Wednesday, February 29, 2012

Doing Vs. Being; Or, Too Many Rules

A few days ago, I was finishing my coffee and reading The Ten Commandments (not just the actual commandments) by Dr. Laura Schlessinger. I didn’t get very far. I was only on the third page of the first chapter when I saw a mention of a person not wanting to attend church because there were “too many rules”.

I hear this quite a lot when I get into discussions about church and established religion. (Oh, that terrible established religion!) It’s generally the same: too many rules, too much pressure to “be good”, the people are judgmental, etc. However, growing up attending church from infancy, I’ve never felt that same pressure. Which leads to only two conclusions: Perhaps the “pressure” comes from within oneself, rather than outside; or I am brainwashed.

A large portion of people who read this will automatically leave, knowing that I am, in fact, brainwashed, and can get on with their day without feeling the least bit uncomfortable. But is that the only reason anyone enjoys church? Or is there more?

Other than the Starbucks in the foyer, that is.

I think where a lot of people get put off to Christianity and the church isn’t necessarily with the people. (Although I can see someone attending Westboro Baptist Church one day, promptly assuming a Lovecraft-style expression, and never changing that expression for the rest of their days. But I digress.) What happens is that they see the “good” behavior of Christians and immediately assume they are acting entirely by a set of rules.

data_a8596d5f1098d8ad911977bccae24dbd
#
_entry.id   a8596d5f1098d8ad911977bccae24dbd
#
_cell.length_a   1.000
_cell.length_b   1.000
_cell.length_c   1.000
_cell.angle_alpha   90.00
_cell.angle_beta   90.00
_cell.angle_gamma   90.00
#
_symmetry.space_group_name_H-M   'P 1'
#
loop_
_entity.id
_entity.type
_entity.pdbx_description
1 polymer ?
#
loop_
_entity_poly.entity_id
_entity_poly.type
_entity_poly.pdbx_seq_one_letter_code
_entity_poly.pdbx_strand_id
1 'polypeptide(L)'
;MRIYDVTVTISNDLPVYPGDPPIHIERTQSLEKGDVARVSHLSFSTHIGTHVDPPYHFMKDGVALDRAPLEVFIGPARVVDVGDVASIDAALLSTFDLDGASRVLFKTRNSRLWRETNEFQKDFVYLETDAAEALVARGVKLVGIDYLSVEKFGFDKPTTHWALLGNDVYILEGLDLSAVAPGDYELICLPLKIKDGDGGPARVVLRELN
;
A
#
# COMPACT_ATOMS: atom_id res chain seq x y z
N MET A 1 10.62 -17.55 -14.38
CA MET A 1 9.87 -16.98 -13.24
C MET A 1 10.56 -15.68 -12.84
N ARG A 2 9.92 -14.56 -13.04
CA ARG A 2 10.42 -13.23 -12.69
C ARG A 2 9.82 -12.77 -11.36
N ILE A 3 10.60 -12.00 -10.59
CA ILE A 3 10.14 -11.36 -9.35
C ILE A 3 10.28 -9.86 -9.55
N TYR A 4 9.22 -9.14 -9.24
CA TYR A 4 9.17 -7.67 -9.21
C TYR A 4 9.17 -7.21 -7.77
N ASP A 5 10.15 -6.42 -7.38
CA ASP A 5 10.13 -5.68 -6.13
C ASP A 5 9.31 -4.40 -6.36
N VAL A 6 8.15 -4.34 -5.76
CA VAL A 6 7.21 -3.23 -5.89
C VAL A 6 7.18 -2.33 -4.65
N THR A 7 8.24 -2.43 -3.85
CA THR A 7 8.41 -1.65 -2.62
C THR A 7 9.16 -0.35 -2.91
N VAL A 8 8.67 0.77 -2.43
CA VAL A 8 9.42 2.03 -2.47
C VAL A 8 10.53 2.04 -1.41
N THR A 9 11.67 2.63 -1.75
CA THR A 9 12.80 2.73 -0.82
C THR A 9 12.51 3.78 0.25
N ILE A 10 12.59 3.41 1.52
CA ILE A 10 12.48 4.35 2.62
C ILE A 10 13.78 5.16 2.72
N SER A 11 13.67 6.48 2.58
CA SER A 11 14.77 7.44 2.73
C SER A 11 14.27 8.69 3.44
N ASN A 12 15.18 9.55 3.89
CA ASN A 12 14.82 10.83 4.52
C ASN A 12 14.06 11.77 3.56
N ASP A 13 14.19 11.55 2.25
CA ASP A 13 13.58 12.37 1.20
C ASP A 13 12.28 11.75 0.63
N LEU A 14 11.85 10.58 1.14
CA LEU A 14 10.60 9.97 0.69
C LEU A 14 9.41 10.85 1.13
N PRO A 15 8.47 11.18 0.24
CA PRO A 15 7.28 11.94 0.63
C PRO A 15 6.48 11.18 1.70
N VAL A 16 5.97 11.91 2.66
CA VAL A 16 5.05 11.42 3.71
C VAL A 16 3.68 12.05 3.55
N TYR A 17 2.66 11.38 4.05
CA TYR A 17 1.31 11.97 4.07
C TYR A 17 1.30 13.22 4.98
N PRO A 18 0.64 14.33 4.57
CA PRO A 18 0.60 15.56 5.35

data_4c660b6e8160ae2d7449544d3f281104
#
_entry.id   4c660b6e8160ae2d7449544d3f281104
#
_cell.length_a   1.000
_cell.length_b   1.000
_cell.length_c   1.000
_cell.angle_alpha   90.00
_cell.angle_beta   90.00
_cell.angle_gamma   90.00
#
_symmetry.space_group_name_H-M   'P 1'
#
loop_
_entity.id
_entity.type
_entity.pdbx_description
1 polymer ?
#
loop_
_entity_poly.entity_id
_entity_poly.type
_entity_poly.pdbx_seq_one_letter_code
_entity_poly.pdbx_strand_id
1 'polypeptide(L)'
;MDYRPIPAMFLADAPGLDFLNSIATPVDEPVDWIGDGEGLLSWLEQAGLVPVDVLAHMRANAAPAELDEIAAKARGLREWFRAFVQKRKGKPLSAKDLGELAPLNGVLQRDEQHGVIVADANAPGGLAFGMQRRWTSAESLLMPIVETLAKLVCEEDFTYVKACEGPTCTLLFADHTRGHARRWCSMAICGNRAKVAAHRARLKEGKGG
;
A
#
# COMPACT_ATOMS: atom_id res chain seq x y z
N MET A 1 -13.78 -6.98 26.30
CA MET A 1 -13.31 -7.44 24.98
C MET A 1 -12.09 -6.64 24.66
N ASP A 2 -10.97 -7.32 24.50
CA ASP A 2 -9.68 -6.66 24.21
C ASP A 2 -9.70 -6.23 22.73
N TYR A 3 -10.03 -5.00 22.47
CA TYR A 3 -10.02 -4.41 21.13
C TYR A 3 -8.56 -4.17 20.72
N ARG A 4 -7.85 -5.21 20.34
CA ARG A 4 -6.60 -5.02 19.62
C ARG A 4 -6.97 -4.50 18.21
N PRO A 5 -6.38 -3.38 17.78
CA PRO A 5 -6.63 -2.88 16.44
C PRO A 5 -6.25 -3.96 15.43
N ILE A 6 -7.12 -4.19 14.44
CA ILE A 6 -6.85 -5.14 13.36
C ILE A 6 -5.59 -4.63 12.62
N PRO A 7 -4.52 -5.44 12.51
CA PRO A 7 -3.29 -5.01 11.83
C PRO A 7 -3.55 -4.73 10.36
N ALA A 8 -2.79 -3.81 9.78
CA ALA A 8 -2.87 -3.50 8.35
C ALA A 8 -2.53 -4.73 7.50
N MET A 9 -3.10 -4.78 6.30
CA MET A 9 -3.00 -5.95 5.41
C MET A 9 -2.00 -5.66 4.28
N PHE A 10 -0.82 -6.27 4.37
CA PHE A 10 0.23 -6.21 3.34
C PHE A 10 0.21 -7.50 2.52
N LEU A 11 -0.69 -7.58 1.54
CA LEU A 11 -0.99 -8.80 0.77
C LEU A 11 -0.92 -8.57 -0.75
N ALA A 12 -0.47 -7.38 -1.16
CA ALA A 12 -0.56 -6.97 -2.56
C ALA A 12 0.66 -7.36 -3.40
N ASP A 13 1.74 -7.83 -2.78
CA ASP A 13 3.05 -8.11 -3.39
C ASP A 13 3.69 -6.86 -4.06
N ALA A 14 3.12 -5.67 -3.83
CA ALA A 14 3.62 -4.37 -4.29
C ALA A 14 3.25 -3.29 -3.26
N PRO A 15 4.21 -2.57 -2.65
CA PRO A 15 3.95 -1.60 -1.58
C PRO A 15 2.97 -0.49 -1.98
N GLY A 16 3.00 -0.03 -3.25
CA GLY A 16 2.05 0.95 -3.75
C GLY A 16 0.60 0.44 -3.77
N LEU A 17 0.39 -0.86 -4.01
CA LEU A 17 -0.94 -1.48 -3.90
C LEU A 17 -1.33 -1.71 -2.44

Well they are. But not just the rules.

Let me explain. As a child, I knew I had to behave a certain way because God and my parents told me to. But as I grew older, I began to realize there was much more to this behavior than just acting by rules. Take, for example, the idea of sex before marriage. This is something that is becoming accepted, or at least tolerated, in many Christian circles. After all, it’s not hurting anyone. Is it?

Even science is on our side, however. When one engages in an act of sex, the body releases chemicals that, for lack of a better phrase, cause one to start becoming attached to the partner. In other words, even people who claim that they are just in it “for sex” and nothing else may very well be more attached to the other person than they wish to admit, or may even understand. While listening to the pop radio station one day, a girl called in to the host complaining about how she hooked up with a nice guy the night before, but now he keeps texting her and wanting to see her. They had never met before their little “interlude”.

So engaging in an act that becomes more emotional than you plan, in a relationship that could end much more easily than a marriage, is a recipe for disaster. In marriage, unless you just know how to pick ‘em and find the biggest loser on the face of the planet, there will be reluctance to have that relationship end. Why? Because they made a vow. Even the average person tends to take a serious promise, well, seriously. So, as I said, unless someone is dumb enough to pick a jerk who doesn’t take it seriously, the marriage will be a way of protecting oneself from emotional pain.

Not to mention…I mean, doing that with someone with the idea, “Oh, I’ll probably wind up finding someone else a few years down the road”? And people wonder why STD’s are becoming so widespread.